Instead of honest public debate- which is impossible when undertaken with liars and thieves, a good old manifesto or pamphlet like Common Sense is in order.

    Something calling out concrete action that can be taken by commoners to regain their social respect and power.

    That should scare the living daylights out of the complacent and smug elite.

    Its that, or a lot of public infrastructure is gong to be broken up by the mob- which doesn’t work out in the long run.

    The nations that learn to work with and inspire their populations will prosper- the rest will have a hard time of it.

    Look no further than America’s fall.

    Reply
    1. ex-PFC Chuck

      Nancy MacLean, in her 2017 book Democracy In Chains: The Deep History Of The Radical Right’s Stealth Plan For America, makes the case that the right wing effort of which Yves writes in her introduction began almost a quarter of a century before the 1971 Powell Memo. She implicitly dates it to the founding of the Mt. Perelin Society in 1947. The three instigators were Austrian economists Ludwig von Mises and Frederick Hayek, and Henry Simon who preceded Milton Friedman as the alpha econ guy at the University of Chicago. Another key figure early in the movement was James McGill Buchanan, another UofC product.

      Reply
      1. Nicholas Shaxson

        She’s right. But in my 2010 book Treasure Islands I described another crucial aspect that has gone hand in hand with the ideological changes: the rise of London and its offshore tax haven satellites (and other non-UK tax havens like Switzerland or Luxembourg) as escape routes freeing wealthy folk, banks and other multinationals from ‘onerous’ US regulations on financial institutions.

        Tax havens are libertarian paradises, where the rules of civilised society fall away.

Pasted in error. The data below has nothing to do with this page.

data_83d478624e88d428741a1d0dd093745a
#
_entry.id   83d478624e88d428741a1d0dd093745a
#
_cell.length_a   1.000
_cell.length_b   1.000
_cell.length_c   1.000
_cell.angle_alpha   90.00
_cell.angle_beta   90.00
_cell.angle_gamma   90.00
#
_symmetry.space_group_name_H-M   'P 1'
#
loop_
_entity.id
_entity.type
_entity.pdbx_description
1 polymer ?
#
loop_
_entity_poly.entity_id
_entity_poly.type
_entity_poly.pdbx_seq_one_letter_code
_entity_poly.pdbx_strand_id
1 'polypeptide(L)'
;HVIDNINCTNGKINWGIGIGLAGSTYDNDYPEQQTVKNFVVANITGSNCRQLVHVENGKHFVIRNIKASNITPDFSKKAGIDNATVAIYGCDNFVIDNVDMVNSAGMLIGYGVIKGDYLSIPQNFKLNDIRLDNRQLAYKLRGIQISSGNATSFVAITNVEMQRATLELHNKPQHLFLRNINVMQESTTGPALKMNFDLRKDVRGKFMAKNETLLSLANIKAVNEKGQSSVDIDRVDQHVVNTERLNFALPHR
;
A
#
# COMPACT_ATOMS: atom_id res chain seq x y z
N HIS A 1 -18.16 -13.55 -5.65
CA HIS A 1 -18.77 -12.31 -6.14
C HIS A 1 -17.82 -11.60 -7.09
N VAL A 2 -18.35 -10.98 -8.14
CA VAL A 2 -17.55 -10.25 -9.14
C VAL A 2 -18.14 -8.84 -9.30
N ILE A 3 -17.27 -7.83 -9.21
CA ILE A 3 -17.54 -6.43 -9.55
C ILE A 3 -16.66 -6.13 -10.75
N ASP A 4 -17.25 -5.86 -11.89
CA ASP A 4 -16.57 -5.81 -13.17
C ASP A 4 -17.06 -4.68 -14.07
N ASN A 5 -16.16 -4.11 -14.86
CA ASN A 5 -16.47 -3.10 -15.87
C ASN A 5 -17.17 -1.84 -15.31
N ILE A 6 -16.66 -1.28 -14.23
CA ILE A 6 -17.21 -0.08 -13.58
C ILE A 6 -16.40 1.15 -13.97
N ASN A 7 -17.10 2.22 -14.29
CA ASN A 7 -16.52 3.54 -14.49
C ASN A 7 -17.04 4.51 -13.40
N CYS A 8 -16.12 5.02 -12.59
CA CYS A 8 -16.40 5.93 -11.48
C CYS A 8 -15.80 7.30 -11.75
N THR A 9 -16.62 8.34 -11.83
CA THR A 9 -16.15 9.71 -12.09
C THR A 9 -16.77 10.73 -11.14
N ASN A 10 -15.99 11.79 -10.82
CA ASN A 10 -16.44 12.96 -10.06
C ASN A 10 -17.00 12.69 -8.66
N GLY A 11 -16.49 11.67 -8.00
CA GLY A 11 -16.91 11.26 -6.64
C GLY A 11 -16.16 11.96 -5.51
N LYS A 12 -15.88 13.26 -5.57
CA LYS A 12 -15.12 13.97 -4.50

When I read the word ‘freedom’ I always conjure up a mental image of a fox outside a henhouse, waving a placard that says “freedom for the chickens!”

        Reply
  3. Jamie S

    This piece raises some important points, but aims too narrowly at one political party, when the D-party has also been complicit in sharing the framing of “freedom” as less government/regulation/taxation. After all, it was the Clinton administration that did welfare “reform”, deregulation of finance, and declared the end of the era of “big government”, and both Clinton and Obama showed willingness to cut Social Security and Medicare in a “grand bargain”.

    Reply
    1. WJ

      +100

      If in place of “the GOP,” the author had written, “The national Democratic and Republican parties over the past fifty years,” his claim would be much more accurate. To believe what he says about “the GOP,” you have to pretend that Clinton, and Obama, and Pelosi, and Schumer, and Feinstein simply don’t exist and never did. The author’s implicit valorization of Obamacare is even more disheartening.

      But perhaps this is the *point* of the piece after all? If I were a consultant to the DNC (and I make less than $100,000/yr so I am clearly not), I would advocate that they commission, underscore, and reward pieces exactly like this one. For the smartest ones surely grasp that the rightist oligarchic policy takeover has in fact happened, and that it has left in its wake millions of disaffected, indebted, uneducated, uninsured Americans.

      (Suggesting that it hadn’t was the worst idiocy of Clinton’s 2016 campaign. It would have been much better had she admitted it and blamed it on the Republican Senate while holding dear old Obama up as a hamstrung martyr for the cause. I mean, this is what everybody at DailyKos already believes, and the masses–being poor and uneducated and desperate–can be brought around to believe anything, or anyway, enough of them can be.)

      I would advocate that the DNC double down on its rightful claims to Roosevelt’s inheritance, embrace phrases like “social democracy” and “freedom from economic insecurity,” and shift leftward in all its official rhetoric. Admit the evisceration of the Roosevelt tradition, but blame it all on the GOP. Maybe…*maybe*… even acknowledge that past Democratic leaders were a little naive and idealistic in their pursuit of bipartisanship, and did not understand the truly horrible intentions of the GOP. But today’s Democrats are committed to wresting back the rights of the people from the evil clutches of the Koch Republicans. This sort of thing.

      Would my advice be followed? Or would the *really* smart ones in the room demure? If so, why do you think they would?

      In short, I read this piece as one stage in an ongoing dialectic in the Democratic Party in the run-up to the 2020 election wherein party leaders try to determine how leftward its “official” rhetoric is able to sway before becoming *so* unbelievable (in light of historical facts) that it cannot serve as effective propaganda–even among Americans!